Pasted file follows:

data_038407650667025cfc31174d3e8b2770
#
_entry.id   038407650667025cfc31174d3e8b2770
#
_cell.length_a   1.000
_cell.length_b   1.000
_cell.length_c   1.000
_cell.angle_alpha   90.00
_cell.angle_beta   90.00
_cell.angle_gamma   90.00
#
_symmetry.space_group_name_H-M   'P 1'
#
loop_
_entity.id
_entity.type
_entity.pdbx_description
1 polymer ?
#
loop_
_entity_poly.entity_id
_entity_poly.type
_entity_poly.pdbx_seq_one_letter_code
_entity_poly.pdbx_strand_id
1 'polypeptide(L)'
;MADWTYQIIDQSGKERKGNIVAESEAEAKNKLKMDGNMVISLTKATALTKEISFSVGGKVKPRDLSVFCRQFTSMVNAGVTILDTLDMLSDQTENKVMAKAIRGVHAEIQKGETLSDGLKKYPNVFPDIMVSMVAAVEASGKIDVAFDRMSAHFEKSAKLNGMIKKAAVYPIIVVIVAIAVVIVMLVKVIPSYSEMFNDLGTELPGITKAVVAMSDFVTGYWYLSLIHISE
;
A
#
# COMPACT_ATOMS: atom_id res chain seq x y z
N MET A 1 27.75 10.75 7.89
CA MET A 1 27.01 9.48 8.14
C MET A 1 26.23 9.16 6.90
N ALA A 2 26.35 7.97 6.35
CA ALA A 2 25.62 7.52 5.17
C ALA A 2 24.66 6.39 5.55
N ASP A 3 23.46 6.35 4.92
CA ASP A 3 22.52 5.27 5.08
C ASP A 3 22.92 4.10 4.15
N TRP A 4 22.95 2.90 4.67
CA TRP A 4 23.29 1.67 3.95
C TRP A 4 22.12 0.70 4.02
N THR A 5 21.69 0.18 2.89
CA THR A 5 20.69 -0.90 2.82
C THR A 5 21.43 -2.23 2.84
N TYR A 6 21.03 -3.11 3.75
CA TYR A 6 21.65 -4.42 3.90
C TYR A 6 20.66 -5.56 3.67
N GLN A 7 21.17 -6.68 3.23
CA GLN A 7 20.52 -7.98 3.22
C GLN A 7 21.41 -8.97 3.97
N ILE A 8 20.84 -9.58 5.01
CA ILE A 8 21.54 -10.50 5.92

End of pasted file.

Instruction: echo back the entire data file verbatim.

data_038407650667025cfc31174d3e8b2770
#
_entry.id   038407650667025cfc31174d3e8b2770
#
_cell.length_a   1.000
_cell.length_b   1.000
_cell.length_c   1.000
_cell.angle_alpha   90.00
_cell.angle_beta   90.00
_cell.angle_gamma   90.00
#
_symmetry.space_group_name_H-M   'P 1'
#
loop_
_entity.id
_entity.type
_entity.pdbx_description
1 polymer ?
#
loop_
_entity_poly.entity_id
_entity_poly.type
_entity_poly.pdbx_seq_one_letter_code
_entity_poly.pdbx_strand_id
1 'polypeptide(L)'
;MADWTYQIIDQSGKERKGNIVAESEAEAKNKLKMDGNMVISLTKATALTKEISFSVGGKVKPRDLSVFCRQFTSMVNAGVTILDTLDMLSDQTENKVMAKAIRGVHAEIQKGETLSDGLKKYPNVFPDIMVSMVAAVEASGKIDVAFDRMSAHFEKSAKLNGMIKKAAVYPIIVVIVAIAVVIVMLVKVIPSYSEMFNDLGTELPGITKAVVAMSDFVTGYWYLSLIHISE
;
A
#
# COMPACT_ATOMS: atom_id res chain seq x y z
N MET A 1 27.75 10.75 7.89
CA MET A 1 27.01 9.48 8.14
C MET A 1 26.23 9.16 6.90
N ALA A 2 26.35 7.97 6.35
CA ALA A 2 25.62 7.52 5.17
C ALA A 2 24.66 6.39 5.55
N ASP A 3 23.46 6.35 4.92
CA ASP A 3 22.52 5.27 5.08
C ASP A 3 22.92 4.10 4.15
N TRP A 4 22.95 2.90 4.67
CA TRP A 4 23.29 1.67 3.95
C TRP A 4 22.12 0.70 4.02
N THR A 5 21.69 0.18 2.89
CA THR A 5 20.69 -0.90 2.82
C THR A 5 21.43 -2.23 2.84
N TYR A 6 21.03 -3.11 3.75
CA TYR A 6 21.65 -4.42 3.90
C TYR A 6 20.66 -5.56 3.67
N GLN A 7 21.17 -6.68 3.23
CA GLN A 7 20.52 -7.98 3.22
C GLN A 7 21.41 -8.97 3.97
N ILE A 8 20.84 -9.58 5.01
CA ILE A 8 21.54 -10.50 5.92